By Kathleen Vanesian
By Amy Silverman
By Robrt L. Pela
By Jim Louvau
By Kathleen Vanesian
By Benjamin Leatherman
By New Times
By Becky Bartkowski
On that note, if you're more interested in the artwork than the scene, make sure you go around on the early side, and you might want to go back to the most popular spaces on Saturday or on a Friday that isn't the first in the month. What looks good on a crowded Friday night, as glimpsed through the throng, doesn't always stand up to scrutiny.
At eye lounge, the artist-run space on Roosevelt that has a generally rewarding show of small works up this month, Jennifer Urso's Message Sent looked intriguing on Friday: A light bulb glowed in a glass jar, out of which crept some vine-like wires festooned with little pieces of scorched paper. But when I went back and looked at it more closely, I was disappointed. The materials were still appealing, but the ideas behind them didn't add up, emotionally or logically. What did the wires have to do with the electrical source? Why was there no hint, even subliminal, of the nature of the message?
On the other hand, Sue Chenoweth's The Trees Provide a Network, which had struck me as drab and kind of busy when I saw it on Friday, proved, on closer inspection the next day, to be a miniature marvel. A Christmas tree decked with candy canes on the left panel balances an orange tree with branches made up of stylized swoops on the right. A few well-placed blobs and drips of white and silver paint decorate the panels and remind us of the artist's hand at work. Embedded in the panel, among the oranges in the tree, are tiny pearls. The overall effect is of an illustration for a Russian folk tale as rendered by Klimt.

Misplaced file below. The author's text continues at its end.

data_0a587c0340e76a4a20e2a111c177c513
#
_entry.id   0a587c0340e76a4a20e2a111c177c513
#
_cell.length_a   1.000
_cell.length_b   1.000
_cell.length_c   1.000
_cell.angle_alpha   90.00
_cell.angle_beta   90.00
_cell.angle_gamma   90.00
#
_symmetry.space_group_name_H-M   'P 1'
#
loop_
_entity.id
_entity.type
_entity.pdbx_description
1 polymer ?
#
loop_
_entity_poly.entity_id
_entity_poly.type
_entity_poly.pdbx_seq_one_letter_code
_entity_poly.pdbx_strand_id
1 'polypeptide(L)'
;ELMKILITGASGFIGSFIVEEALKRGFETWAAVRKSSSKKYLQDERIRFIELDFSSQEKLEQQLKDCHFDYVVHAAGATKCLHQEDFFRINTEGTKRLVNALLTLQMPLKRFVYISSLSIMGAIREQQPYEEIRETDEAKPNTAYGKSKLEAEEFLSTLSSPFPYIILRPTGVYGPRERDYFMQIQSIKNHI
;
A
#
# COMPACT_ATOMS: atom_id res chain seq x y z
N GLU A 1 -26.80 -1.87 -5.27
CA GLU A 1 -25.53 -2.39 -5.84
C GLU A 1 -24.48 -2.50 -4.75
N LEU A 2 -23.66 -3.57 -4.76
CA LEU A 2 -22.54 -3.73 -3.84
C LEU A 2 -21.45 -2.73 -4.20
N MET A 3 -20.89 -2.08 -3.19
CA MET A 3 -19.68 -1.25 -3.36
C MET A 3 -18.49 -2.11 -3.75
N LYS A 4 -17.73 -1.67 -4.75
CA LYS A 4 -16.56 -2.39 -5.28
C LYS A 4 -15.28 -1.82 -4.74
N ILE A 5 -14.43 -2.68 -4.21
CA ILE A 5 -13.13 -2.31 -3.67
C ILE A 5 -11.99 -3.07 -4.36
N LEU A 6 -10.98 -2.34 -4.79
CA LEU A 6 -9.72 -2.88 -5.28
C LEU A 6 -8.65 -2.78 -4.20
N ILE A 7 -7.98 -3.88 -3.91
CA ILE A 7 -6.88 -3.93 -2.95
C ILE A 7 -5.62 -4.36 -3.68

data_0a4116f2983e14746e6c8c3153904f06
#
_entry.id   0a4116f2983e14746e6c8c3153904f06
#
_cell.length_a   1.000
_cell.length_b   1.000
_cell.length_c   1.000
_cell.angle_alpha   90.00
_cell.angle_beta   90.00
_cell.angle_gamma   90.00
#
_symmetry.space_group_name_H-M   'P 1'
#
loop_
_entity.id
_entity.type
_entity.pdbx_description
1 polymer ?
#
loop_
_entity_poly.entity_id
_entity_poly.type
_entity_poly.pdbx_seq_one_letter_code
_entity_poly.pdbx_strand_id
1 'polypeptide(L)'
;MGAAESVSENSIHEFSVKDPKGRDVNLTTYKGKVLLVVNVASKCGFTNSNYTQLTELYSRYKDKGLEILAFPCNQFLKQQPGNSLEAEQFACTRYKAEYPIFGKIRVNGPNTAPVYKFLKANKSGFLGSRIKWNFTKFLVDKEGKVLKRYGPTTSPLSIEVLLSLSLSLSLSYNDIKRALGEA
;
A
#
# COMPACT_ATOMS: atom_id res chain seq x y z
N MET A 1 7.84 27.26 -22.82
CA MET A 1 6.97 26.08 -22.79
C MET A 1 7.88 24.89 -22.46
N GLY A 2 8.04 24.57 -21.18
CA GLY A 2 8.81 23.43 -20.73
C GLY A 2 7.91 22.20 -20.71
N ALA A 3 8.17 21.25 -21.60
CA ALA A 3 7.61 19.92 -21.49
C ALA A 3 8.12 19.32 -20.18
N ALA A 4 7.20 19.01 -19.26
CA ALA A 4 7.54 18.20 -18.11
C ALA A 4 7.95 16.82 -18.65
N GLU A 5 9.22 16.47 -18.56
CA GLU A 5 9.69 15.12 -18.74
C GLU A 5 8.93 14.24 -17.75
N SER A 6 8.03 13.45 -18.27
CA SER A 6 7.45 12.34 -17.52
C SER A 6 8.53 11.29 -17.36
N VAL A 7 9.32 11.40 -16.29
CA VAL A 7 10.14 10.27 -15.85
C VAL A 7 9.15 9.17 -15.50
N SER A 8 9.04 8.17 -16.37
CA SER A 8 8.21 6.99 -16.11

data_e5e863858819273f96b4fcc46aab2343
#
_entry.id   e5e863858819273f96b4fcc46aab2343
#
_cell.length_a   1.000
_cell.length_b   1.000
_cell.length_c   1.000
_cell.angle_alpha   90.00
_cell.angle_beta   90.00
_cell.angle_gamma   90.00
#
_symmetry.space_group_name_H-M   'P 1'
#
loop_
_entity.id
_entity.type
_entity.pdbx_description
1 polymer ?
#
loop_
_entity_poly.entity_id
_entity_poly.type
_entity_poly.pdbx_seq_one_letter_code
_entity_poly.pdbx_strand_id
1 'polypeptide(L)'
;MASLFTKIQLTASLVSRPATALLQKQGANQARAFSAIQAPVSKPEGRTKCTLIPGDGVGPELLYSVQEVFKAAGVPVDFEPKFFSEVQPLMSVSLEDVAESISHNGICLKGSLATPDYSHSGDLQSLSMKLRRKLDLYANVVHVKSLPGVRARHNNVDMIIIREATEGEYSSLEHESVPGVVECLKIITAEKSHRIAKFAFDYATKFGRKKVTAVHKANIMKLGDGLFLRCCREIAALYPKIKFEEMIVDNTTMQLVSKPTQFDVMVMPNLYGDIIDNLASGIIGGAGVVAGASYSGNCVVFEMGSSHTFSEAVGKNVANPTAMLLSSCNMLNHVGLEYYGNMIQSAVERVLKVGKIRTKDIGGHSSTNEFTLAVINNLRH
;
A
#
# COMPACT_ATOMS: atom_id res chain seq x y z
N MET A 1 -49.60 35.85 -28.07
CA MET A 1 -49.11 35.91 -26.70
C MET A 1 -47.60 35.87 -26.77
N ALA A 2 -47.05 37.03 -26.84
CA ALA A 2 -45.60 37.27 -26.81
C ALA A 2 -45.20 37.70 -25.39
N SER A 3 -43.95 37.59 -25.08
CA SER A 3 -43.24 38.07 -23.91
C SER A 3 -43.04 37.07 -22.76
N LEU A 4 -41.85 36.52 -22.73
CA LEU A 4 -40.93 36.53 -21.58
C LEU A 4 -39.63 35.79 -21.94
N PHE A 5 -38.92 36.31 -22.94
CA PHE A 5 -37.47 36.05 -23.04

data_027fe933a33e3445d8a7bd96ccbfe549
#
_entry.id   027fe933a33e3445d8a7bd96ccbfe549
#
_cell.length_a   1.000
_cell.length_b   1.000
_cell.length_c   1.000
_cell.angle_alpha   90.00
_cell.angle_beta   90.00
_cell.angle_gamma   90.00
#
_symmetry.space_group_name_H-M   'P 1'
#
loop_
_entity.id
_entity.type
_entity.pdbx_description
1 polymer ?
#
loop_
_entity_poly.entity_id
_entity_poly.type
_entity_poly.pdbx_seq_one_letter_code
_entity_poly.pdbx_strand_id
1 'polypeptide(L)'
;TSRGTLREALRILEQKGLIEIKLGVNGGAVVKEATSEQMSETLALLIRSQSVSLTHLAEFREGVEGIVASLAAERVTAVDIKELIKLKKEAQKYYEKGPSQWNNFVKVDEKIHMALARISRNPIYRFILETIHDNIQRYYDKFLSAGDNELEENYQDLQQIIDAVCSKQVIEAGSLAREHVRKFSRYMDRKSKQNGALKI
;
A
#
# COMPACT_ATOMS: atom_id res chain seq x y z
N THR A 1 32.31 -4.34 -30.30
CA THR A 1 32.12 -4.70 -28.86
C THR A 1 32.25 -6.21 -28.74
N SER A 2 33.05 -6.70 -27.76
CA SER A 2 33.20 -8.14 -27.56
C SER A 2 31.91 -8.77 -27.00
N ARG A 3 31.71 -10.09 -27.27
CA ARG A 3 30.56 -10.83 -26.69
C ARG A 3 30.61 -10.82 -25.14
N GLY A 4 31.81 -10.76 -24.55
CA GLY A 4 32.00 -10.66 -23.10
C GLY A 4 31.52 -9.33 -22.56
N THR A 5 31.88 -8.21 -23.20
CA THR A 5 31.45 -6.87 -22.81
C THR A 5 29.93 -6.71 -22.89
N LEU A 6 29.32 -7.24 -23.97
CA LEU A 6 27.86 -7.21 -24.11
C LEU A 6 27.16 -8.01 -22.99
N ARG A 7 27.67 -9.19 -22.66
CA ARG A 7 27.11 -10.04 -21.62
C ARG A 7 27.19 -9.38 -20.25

It's also true that once in a while, something that looked great on First Friday will look even better in the light of day, like Carrie Bloomston's five small pieces, which are simply wonderful. In Untitled (Kissing Drawing), for example, Bloomston transforms a series of vertical lipstick kisses on paper into little embracing creatures by drawing arms and legs on the top and bottom of each mouth. The tiny tuber-shaped couples are sweet but not cute. Bloomston's other pieces in the show likewise demonstrate versatility and vision. Her solo exhibition of oil paintings on wood and on canvas, opening at eye lounge in January, promises to be one of the season's highlights.
If you do happen to come late to First Friday, when the crowds have already swelled, getting swept up in the scene is an integral part of the experience. Where else can you stumble across a 23-year-old artist who's opened up his house -- or, as he calls it, "his living quarters" -- to visitors? Friday night, on the front lawn at 412 East Garfield, a homemade sign illuminated by tiki torches announced "Mainstay," which is what Fidel Contreras has decided to call his home/art space for now. Contreras sat on a bench on his front porch, watching people stream in to admire his frenzied little wire people and raw autobiographical paintings. (His titles are terrible, but his work is not.)
"Yes, ma'am," he answered a woman politely. His eyes were invisible under the brim of his vaguely military hat, and a thin ring looped through one of his nostrils, but he sounded just as polished as any gallerist on Marshall Way. "We'll be open every First Friday."